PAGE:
Roger Guillemin

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Roger Guillemin

Roger Charles Louis Guillemin (11 January 1924 – 21 February 2024) was a French-American neuroscientist who received the National Medal of Science in 1976, and Nobel Prize in Physiology or Medicine in 1977 for his work on neurohormones. He was born in Dijon, Côte-d'Or, France.

Guillemin turned 100 on January 11, 2024,[1] and died in San Diego, California the following month, on February 21.[2]

Education[change | change source]

Completing his undergraduate work at the University of Burgundy, Guillemin received his M.D. degree from the Medical Faculty at Lyon in 1949, and went to Montréal, Québec, Canada to work with Hans Selye at the Institute of Experimental Medicine and Surgery at the Université de Montréal where he received a Ph.D. in 1953. The same year he moved to the United States to join the faculty at Baylor College of Medicine at Houston. In 1965, he became a naturalized citizen of the United States. In 1970 he started a laboratory, San Diego where he worked for neuro-endocrinology until retirement in 1989.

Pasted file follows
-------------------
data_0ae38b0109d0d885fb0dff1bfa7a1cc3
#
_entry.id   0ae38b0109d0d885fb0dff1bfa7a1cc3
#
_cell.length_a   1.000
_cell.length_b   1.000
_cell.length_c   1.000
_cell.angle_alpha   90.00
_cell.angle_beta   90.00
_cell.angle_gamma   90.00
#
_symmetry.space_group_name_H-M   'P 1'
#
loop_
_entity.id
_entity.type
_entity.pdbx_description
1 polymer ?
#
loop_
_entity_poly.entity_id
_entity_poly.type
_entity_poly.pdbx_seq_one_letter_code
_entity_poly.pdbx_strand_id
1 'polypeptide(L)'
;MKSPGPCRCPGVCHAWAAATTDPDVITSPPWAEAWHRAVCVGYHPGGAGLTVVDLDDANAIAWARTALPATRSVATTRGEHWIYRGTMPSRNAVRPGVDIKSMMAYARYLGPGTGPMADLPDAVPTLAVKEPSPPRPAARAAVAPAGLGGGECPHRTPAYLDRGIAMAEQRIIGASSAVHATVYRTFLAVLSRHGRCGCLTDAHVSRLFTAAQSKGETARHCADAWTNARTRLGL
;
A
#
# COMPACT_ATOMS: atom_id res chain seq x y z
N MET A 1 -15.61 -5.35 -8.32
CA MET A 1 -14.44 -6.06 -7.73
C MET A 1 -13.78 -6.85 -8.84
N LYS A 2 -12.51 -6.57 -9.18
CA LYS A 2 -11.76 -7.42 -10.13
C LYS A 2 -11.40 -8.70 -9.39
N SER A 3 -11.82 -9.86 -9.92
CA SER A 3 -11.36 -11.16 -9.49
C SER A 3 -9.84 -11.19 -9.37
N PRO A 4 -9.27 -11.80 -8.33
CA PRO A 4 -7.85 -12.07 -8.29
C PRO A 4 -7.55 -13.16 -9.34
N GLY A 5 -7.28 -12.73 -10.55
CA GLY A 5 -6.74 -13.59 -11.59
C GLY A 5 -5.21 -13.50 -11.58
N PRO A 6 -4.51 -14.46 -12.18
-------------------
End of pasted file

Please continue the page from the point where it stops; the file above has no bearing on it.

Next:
Guillemin and Andrew V. Schally discovered the structures of TRH and GnRH in separate laboratories.

Books[change | change source]

  • Nicholas Wade (1981). The Nobel Duel, Anchor Press/Doubleday, Garden City, NY.
  • Bruno Latour and Steve Woolgar (1979). Laboratory Life, Sage, Los Angeles, USA.

References[change | change source]

  1. "Salk Distinguished Professor Emeritus Roger Guillemin, Nobel Prize laureate, celebrates 100th birthday". Salk Institute for Biological Studies. Retrieved 2024-01-11.
  2. Roger Guillemin, 100, Nobel-Winning Scientist Stirred by Rivalries, Dies (subscription required)

Other websites[change | change source]